This morning Joe Trippi, campaign manager for Howard Dean in 2003/4 and currently senior adviser to John Edwards, spoke at a seminar in the House of Commons about the role of the internet in politics and public life: Politics 2.0.
The event was organised by Bebo whose president, Joanna Shields,
spoke first. To give an example of the importance of the internet she
referred to the recent Irish elections where 25% of the population are
on Bebo. Not surprisingly, Bebo worked closely with Irish political parties at the last election to get their messages out.
Trippi’s main theme was that you could look at the evolution of the internet in two ways, as a shift in communication and as a shift in power.
A shift in communication – He said how politicians communicate depends on the nature of the media. With radio the question was "What does it sound like?"; with TV you asked "What does it look like?"; but with the internet the question has become "Is it real?". This shift has massive implications, not least as a challenge to
complacency, but Trippi argues that the important thing about the
internet is the shift in power that it has initiated.
He referred to the Nixon vs Kennedy presidential debate as an example of the importance of mediums – everyone who heard the debate on the radio thought Nixon had won, but visually he looked nervous, unshaven and sweaty. He also talked about credibility, recalling how in the presidential race between John Adams and Thomas Jefferson, horsemen were sent to towns throughout the country screaming either that Jefferson was dead or that Jefferson was still alive. Which side of the story that isolated citizens believed depended on how much credibility the messenger had, based on how personally trusted they were.
A shift in power – In the past power has been top-down, but it is now shifting to the bottom. Individually, people are powerless, but through the internet networks of people who share a common cause can have real power. If you characterise the past as being dominated by "Goliaths" – corporations, politicians and the media – we now have an army of "David’s" and the question is what is the sling for these "Davids"? (see the book on this subject written by Glenn Reynolds aka Instapundit). These networks depend on trust. He gave the example of a new film, the film company may spend millions on promotion but if five friends you trust tell you it’s a bad film you won’t pay to watch it, however much money the film company spends. Equally, if they give it rave reviews you are more likely to make the effort to see it than if you saw a bilboard proclaiming it as the greatest film of the year.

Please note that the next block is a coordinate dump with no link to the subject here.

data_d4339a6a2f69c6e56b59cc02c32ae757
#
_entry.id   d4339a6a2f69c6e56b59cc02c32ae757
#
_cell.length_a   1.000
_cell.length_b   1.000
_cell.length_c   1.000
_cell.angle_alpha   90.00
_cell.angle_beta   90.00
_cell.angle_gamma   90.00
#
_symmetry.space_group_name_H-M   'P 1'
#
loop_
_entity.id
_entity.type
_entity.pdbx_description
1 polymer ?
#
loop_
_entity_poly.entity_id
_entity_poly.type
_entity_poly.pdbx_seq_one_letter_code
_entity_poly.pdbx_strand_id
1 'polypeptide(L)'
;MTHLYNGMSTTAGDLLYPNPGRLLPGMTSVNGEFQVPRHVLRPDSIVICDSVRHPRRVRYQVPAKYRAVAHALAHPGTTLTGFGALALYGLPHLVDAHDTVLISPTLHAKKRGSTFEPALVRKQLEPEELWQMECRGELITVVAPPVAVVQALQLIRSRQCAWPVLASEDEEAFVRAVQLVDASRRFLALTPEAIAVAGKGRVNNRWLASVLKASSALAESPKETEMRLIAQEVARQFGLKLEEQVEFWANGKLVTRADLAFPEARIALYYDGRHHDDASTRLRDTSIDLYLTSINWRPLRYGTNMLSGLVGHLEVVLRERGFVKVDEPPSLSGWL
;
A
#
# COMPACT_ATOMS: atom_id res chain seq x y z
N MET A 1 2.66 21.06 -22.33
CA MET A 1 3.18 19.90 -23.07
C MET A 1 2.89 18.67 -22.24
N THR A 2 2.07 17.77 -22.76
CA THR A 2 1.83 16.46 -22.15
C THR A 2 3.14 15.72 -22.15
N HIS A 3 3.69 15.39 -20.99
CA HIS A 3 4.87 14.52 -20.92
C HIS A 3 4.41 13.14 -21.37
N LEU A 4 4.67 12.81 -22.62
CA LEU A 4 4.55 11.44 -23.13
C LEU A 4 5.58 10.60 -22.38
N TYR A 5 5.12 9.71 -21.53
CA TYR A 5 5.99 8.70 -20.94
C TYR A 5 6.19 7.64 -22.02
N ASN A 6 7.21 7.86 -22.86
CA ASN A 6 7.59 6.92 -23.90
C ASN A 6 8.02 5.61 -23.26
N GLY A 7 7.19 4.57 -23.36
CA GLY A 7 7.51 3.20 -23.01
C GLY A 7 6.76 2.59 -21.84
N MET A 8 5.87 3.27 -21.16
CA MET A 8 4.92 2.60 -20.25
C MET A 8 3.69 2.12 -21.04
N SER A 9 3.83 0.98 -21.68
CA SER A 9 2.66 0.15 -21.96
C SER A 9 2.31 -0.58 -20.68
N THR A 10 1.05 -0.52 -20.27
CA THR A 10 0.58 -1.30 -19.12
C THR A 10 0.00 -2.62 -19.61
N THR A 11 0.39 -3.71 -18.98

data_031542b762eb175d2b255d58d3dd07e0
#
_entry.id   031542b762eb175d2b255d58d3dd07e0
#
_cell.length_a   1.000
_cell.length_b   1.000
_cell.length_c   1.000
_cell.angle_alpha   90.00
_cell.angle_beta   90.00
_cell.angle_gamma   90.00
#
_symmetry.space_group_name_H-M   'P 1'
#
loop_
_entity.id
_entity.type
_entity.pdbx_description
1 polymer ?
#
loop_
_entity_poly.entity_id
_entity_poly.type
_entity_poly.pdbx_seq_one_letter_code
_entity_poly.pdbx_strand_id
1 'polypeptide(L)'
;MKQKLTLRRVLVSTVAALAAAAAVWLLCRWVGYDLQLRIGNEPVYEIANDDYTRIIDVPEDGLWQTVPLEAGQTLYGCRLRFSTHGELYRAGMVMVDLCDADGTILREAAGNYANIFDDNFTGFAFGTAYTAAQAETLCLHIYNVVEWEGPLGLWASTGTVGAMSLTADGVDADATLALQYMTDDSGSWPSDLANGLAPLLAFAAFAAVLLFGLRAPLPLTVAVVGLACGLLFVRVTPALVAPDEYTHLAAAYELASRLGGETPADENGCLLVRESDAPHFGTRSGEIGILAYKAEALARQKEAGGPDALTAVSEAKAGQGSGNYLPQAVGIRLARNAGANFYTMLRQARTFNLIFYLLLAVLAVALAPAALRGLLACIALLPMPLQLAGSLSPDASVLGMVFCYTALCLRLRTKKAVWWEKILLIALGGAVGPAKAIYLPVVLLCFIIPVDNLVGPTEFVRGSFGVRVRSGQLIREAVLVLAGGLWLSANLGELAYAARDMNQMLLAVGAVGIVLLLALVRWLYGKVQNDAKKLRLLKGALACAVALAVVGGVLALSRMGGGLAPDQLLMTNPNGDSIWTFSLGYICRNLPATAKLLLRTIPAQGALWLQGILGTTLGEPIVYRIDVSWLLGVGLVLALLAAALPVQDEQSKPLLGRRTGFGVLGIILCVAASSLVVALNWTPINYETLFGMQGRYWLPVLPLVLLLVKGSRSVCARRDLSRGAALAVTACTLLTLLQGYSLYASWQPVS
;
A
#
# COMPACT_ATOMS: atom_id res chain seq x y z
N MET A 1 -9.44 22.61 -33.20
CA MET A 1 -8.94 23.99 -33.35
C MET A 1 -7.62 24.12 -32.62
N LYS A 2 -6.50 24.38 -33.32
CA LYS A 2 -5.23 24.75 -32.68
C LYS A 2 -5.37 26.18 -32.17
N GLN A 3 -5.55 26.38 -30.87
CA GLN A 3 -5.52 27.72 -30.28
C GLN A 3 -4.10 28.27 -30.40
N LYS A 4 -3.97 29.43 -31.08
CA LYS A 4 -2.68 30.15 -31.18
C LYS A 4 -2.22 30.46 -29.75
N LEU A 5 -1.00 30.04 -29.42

With specific reference to British politics Trippi warned that too many politicians still see the internet only as a way to disseminate information, not to build relationships with individuals and networks. But building these relationships and networks takes time and we should not expect significant changes in the next general election but in the one after that. He also compared the American experience of knowing exactly when the next election will be favourably to the British one of only knowing when it is called relatively shortly before it happens, saying that you needed more time than that to build a significant web presence.
Another interesting insight he had was that grassroots internet donations had effectively ended state funding of presidential candidacies. Bush was the first candidate to reject state funding (he had enough big money), followed by Dean (he had enough small money) and now all candidates for 08 have rejected matching funding so they can spend more than the caps that come with it. America has a much more political and philanthropic culture than Britain, but the prospect of candidates and parties being funded by the many in this way, rather than either the rich few or the state, is very appealing.